As consumers we have the option not to support the feedlot system. Is it as convenient as buying beef in Walmart? No, but convenience isn't everything. Next time you meet a cattle rancher ask what kind of beef they eat and why.
Two things occurred to me as I was hauling Chinese Communist propaganda posters in giant glass frames up four flights of stairs in Istanbul:
1. I spent six weeks in France and never went to Paris - An insulting omission.
2. Christy's new apartment is lousy with bizarre travel mementos.
So, when booking my flights back to the US, I deliberately planned 24 hours in Paris with part-time Istanbulli and new friend Susanne Fowler, who is not only a whip-smart travel writer but an editor at the International Herald Tribune.
I dropped into Charles de Gaulle airport, which is only 14 miles from Paris yet still surrounded by farmland - a nod perhaps to the French's agrarian sensibilities. After quick glass of wine on Susanne's terrace we met her friend Elaine at their favorite neighborhood spot called Le Stella. It is a traditional French Brasserie that was praised in Gourmet Magazine in 2007 as one of the last Parisian Brasseries actually doing things right.
How refreshing and quintessentially Parisian that the tuxedoed waiters not only carry white napkins on their arms but can also supply an immediate and credible wine recommendation. Service like that in the US seems either the purview of the wealthy or a throwback to a bygone era. I kind of miss it.
"The steak tartare is excellent here by the way," said Elaine, who is British and has lived in Paris for about ten years.
For the uninitiated, steak tartare is a traditional French dish composed mostly of raw beef and raw eggs. Way worse than cookie dough, but with a local recommendation how can you not? Millions of French can't be wrong.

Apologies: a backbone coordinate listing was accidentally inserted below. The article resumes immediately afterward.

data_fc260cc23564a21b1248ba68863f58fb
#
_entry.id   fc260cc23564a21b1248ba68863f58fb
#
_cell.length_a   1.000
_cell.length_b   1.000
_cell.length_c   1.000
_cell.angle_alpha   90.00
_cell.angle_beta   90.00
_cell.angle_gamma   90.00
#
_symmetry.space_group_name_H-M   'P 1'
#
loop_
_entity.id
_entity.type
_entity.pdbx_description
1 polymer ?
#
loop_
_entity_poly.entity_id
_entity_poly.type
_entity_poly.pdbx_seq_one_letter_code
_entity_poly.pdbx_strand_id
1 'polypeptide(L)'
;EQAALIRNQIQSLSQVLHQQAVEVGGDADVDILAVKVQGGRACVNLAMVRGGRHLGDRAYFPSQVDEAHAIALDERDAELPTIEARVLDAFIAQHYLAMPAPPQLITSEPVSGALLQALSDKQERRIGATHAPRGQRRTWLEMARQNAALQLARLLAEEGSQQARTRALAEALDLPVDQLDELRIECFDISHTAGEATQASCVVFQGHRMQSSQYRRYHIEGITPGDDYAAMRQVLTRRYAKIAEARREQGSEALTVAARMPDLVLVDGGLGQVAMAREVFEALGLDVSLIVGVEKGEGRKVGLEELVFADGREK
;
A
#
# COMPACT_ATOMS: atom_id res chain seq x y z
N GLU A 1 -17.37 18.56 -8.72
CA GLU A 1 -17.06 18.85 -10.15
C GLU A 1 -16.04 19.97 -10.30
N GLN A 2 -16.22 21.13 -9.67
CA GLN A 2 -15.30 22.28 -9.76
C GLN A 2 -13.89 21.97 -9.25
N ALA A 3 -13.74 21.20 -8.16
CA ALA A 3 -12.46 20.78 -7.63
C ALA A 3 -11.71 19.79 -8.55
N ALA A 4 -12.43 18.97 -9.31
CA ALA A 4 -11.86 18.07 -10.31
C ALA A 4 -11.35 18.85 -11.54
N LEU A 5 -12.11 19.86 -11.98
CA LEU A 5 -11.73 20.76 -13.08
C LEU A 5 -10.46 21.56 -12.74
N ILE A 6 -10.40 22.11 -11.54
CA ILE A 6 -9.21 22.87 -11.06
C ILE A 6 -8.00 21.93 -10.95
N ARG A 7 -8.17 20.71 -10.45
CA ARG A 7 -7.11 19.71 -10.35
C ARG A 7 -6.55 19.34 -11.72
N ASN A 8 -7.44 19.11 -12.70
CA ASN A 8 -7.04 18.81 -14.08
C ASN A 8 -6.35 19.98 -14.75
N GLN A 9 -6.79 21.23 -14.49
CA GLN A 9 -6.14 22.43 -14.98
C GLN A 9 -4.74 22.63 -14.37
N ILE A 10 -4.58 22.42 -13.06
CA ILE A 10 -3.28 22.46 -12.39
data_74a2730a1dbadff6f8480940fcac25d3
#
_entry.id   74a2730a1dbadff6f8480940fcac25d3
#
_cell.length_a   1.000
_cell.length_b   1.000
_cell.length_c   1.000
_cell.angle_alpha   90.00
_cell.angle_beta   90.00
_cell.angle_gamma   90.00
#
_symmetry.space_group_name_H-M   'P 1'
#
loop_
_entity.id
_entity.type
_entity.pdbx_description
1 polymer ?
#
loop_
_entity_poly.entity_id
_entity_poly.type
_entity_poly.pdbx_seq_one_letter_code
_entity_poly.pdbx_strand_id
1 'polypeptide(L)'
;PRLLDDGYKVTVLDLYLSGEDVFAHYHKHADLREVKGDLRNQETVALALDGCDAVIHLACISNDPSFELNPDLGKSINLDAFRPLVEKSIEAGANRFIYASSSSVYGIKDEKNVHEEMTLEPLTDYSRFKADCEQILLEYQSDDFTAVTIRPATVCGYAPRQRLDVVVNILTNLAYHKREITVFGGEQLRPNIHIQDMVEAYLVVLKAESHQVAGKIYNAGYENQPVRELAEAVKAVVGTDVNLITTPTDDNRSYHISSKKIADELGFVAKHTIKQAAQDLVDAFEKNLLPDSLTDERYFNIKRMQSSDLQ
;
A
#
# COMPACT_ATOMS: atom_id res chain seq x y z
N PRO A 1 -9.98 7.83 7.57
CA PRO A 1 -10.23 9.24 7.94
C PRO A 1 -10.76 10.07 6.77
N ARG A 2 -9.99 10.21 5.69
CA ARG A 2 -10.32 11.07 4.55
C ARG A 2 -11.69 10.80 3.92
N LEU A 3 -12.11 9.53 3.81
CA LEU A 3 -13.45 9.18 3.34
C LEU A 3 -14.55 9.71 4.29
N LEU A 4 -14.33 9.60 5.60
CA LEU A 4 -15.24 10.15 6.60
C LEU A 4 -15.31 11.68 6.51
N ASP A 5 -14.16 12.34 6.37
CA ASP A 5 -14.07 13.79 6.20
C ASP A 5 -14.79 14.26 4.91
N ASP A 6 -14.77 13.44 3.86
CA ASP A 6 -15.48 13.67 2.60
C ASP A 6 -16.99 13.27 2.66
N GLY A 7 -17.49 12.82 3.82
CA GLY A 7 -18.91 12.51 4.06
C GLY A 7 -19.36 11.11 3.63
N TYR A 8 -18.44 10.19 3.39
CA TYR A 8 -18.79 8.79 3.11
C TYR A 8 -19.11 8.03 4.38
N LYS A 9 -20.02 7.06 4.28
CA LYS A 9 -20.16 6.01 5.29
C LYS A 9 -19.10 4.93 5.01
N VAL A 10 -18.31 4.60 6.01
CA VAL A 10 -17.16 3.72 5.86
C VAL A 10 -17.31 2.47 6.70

Turns out, they are not. It was delicious and it came with fries and then champagne and then a bottle of wine and then creme caramel and then coffee and...
A three-hour dinner passed in what seemed like 30 minutes and soon we were rushing to catch the Eiffel Tower at the top of the hour.
It seems the French spent some time pondering how they could
enhance one of the world's most spectacular and iconic buildings. Somebody must have said,
"Hey, let's make it sparkle."
And so it does. For five minutes at the top of the dark hours, the whole structure twinkles like champagne bubbles in a fluted glass. I don't care how many times you've seen it, especially at night, all lit up, it still takes your breath.
We rounded the corner a few minutes late though and missed the sparkles. So we decided to have a few of our own at the local Champagne bar not far from Trocodero Square. The Hotel Dokhan, a former private mansion built in the 18th century, hosts champagne tastings in its candlelit Grand Salon, even at 11pm on a Sunday.
Our server was charming and deeply knowledgeable about the Pinot Noir Champagne by vineyard Marie-Noelle Ledru. Our tasting was accompanied by a plate of tiny, warm cakes that I think were made of fig.
Susanne and I ducked out at 11:45 headed for Trocodero Square. We arrived just in time to watch the Tower twinkle and visitors from all over the world kiss and take their pictures in front of it. It doesn't take long though for the bustle to settle and to catch people just watching it in awe; letting it wash over them.
Leaving Paris hurts.
The next morning, to ease the pain, I started with a cafe creme and a pan au chocolat at the corner patisserie. That helped but it wasn't enough so Susanne and I followed it up with a hot chocolate at the local chocolatier. It is probably more apt to describe Parisian hot chocolate as a large bowl of thick, hand-made 85% dark chocolate soup served with a dollop of Chantilly creme and cocoa powder.
Of course I told you all that to tell you this:
I just spent six weeks in France listening to locals - French and Ex-Pats - talk about their favorite places and then trying them myself. I'm headed back next June to do it all over again.